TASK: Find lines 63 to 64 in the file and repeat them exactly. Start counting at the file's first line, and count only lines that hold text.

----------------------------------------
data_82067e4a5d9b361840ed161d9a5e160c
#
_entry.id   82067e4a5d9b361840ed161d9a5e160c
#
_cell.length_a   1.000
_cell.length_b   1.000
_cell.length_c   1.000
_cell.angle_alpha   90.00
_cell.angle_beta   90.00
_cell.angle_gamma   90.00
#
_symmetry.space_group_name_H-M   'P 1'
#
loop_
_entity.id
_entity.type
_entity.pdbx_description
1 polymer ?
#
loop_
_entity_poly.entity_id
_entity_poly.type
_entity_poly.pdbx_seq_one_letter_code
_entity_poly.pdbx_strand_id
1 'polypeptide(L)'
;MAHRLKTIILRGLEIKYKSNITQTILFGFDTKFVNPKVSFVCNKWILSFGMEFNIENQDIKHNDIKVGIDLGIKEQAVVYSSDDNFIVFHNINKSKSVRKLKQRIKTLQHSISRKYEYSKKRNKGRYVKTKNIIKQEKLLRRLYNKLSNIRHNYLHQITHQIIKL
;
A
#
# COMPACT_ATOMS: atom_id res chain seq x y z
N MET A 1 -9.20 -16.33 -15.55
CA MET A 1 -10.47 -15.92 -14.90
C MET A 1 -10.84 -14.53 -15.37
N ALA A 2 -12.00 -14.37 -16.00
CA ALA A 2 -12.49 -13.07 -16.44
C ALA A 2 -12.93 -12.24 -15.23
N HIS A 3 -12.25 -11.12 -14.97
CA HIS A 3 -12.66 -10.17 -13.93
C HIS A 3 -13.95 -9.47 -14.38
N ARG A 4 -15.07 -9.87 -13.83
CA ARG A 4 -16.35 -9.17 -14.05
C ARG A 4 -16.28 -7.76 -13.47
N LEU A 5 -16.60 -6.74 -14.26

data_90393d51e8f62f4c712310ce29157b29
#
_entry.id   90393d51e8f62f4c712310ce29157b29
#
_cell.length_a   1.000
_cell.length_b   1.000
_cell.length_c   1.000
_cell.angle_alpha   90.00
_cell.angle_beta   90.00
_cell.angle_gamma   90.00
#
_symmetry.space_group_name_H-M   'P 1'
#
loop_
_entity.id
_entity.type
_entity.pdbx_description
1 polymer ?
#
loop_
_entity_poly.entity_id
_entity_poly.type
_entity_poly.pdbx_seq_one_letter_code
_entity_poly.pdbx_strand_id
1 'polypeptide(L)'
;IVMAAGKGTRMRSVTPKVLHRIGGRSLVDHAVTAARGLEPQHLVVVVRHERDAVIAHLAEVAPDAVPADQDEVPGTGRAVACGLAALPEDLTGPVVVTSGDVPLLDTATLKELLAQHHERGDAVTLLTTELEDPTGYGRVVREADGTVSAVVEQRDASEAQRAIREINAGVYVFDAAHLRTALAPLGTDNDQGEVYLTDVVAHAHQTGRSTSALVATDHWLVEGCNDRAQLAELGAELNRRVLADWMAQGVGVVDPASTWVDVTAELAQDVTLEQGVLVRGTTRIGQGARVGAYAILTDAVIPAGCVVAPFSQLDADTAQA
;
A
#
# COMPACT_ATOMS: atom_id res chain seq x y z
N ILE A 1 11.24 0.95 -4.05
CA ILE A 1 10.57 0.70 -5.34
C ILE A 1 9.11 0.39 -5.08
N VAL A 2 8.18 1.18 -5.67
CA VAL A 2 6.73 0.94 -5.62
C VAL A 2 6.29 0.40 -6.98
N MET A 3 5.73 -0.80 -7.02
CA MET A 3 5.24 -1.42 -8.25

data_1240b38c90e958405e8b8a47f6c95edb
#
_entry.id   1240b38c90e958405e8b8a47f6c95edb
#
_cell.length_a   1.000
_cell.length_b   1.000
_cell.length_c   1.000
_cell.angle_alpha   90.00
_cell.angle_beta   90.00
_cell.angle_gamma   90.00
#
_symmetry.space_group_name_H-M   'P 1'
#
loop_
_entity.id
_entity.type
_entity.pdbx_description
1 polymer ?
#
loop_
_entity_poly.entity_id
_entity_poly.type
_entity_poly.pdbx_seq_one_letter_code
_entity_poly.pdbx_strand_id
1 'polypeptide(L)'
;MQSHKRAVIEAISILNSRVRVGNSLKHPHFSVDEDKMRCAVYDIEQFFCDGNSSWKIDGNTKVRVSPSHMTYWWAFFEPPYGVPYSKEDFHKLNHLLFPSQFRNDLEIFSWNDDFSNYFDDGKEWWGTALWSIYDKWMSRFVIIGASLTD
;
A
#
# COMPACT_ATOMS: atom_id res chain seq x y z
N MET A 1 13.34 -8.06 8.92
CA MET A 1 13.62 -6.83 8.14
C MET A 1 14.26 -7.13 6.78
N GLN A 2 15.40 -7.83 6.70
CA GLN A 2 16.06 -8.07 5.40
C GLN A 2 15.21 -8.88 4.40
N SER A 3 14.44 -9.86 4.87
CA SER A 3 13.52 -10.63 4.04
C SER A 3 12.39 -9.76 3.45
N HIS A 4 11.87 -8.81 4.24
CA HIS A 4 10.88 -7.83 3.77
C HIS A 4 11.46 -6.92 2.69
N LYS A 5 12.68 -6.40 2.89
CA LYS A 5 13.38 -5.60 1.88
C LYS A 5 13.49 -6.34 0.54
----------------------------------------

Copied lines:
loop_
_entity_poly.entity_id